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Jun New Taschenbuch Quantity Available: 1. The Reichsfilmstelle and the Reichsarchiv re-released many of the BUFA films—sometimes slightly altered versions-- and presented them to the national board of censorship between This vagueness pertains to many films on this website. Especially when it comes to fragments, which make up a large part of the filmographic remains from the World War I era, the censored version could often not be distinctly identified.
Furthermore, after the war the Ufa re-released a number of BUFA-films under its own name and presented it to the national board of censorship. World War II and the German separation meant a further fragmentation of archival records from the years Official BUFA records partially ended up at the German Federal Archives in Koblenz, but a greater part was first integrated into the collection of the Reichsfilmarchiv Potsdam, which was founded in , and later ended up at the Staatliches Filmarchiv [State Film Archive of the GDR] Non-official film records remained mostly in private hands.
After both the German Federal Archives and the State Film Archive of the GDR made significant purchases from private sources: the estate of the film pioneer and film producer Oskar Messter and the estate of Ariel Schimmel, a film distributor who also sold cinematographs. Archival Appraisal and Processing Prior to the digitization process the selected film records, which had been chosen from the German Federal Archives holdings from the World War I era for online presentation, had to undergo vast archival—and sometimes also conservatory—work.
We identified all available censorship information of the selected films, whereby we were able to assemble a filmographic documentation of German Federal Archives owned films from the World War I era and determine the content for the master. One of the difficulties we encountered was properly matching the material with the first and second censorship. Most of the censorship information dates back to the time of nationally centralized film censorship after To create an index of the content we had to match information from the three previous archives, filmographic data and the German Federal Archives filmstock.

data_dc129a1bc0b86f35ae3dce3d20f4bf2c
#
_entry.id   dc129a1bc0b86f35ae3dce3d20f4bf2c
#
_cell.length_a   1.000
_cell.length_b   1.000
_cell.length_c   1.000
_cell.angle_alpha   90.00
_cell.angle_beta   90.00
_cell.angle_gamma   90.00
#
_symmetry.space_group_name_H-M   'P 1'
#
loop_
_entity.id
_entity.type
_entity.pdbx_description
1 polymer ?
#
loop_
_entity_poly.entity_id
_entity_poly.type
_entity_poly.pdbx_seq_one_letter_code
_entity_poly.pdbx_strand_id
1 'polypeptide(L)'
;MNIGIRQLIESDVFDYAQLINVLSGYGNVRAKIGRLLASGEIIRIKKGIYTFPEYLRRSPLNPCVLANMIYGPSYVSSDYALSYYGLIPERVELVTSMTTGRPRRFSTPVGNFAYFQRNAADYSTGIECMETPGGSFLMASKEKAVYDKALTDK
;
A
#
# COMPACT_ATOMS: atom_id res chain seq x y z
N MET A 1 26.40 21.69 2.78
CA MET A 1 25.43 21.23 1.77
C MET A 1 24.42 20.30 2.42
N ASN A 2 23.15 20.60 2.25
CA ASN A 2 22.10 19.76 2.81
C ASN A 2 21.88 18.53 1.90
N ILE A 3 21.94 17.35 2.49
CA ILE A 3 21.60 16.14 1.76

Our website provides access to basic filmographic information and content information in the form of supplementary metadata, which facilitate detailed access to the contents of each film. We also created indices of persons and of places. In both cases we were able to identify the original cinematographic works, thanks to the existing censorship information and by comparing the material. In the few cases where we were not able to do so the fragments were conserved as such and received an archival title.
Warschau, 5. Right before we went into the digitizing process the technical aspects of the selected films were checked, while conservatory and technical criteria were decisive in determining appropriate master files. This sometimes necessitated additional conservatory work—such as creating copies or fixing spliced elements.
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Hildesheim Film Culture in Transition, Amsterdam Nachtrag, Berlin Weltkrieg, Berlin Sachthematisches Inventar des Bundesarchivs, Koblenz The earliest photographs date back to the year The focus of this database is events and persons. Federal Press Office owned photos are stored here as well. Later on the military photo collection, which contained approx.
The collection documents war-related events and daily war routine between These are censored photos, prior to publication clearance was required. The majority of this collection was photographed at the Western front, while only a few photos from the Eastern front have survived.